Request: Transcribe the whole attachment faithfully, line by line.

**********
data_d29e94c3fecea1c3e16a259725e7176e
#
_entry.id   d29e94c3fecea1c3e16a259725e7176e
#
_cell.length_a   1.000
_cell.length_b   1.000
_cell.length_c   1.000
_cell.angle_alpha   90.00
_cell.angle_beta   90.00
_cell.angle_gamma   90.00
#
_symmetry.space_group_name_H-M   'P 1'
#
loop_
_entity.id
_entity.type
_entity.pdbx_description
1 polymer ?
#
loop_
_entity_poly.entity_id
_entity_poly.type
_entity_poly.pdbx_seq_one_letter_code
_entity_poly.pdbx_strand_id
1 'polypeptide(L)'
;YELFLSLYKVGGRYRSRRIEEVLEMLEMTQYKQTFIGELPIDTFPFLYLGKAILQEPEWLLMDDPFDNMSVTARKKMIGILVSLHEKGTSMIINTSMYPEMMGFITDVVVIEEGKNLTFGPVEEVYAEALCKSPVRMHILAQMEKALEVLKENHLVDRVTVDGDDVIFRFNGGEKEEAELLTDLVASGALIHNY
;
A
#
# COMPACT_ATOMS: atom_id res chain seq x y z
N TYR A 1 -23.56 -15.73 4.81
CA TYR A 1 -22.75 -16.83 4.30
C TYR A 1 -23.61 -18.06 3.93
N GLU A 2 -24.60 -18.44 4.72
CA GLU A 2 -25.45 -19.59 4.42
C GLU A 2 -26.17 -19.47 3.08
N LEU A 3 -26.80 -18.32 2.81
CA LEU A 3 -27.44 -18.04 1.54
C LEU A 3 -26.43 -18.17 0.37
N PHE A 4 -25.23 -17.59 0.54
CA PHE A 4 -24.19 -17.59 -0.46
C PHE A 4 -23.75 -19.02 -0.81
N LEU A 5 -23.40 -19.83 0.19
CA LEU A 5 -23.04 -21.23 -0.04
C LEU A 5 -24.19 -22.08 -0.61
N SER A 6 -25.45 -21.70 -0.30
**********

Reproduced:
data_d29e94c3fecea1c3e16a259725e7176e
#
_entry.id   d29e94c3fecea1c3e16a259725e7176e
#
_cell.length_a   1.000
_cell.length_b   1.000
_cell.length_c   1.000
_cell.angle_alpha   90.00
_cell.angle_beta   90.00
_cell.angle_gamma   90.00
#
_symmetry.space_group_name_H-M   'P 1'
#
loop_
_entity.id
_entity.type
_entity.pdbx_description
1 polymer ?
#
loop_
_entity_poly.entity_id
_entity_poly.type
_entity_poly.pdbx_seq_one_letter_code
_entity_poly.pdbx_strand_id
1 'polypeptide(L)'
;YELFLSLYKVGGRYRSRRIEEVLEMLEMTQYKQTFIGELPIDTFPFLYLGKAILQEPEWLLMDDPFDNMSVTARKKMIGILVSLHEKGTSMIINTSMYPEMMGFITDVVVIEEGKNLTFGPVEEVYAEALCKSPVRMHILAQMEKALEVLKENHLVDRVTVDGDDVIFRFNGGEKEEAELLTDLVASGALIHNY
;
A
#
# COMPACT_ATOMS: atom_id res chain seq x y z
N TYR A 1 -23.56 -15.73 4.81
CA TYR A 1 -22.75 -16.83 4.30
C TYR A 1 -23.61 -18.06 3.93
N GLU A 2 -24.60 -18.44 4.72
CA GLU A 2 -25.45 -19.59 4.42
C GLU A 2 -26.17 -19.47 3.08
N LEU A 3 -26.80 -18.32 2.81
CA LEU A 3 -27.44 -18.04 1.54
C LEU A 3 -26.43 -18.17 0.37
N PHE A 4 -25.23 -17.59 0.54
CA PHE A 4 -24.19 -17.59 -0.46
C PHE A 4 -23.75 -19.02 -0.81
N LEU A 5 -23.40 -19.83 0.19
CA LEU A 5 -23.04 -21.23 -0.04
C LEU A 5 -24.19 -22.08 -0.61
N SER A 6 -25.45 -21.70 -0.30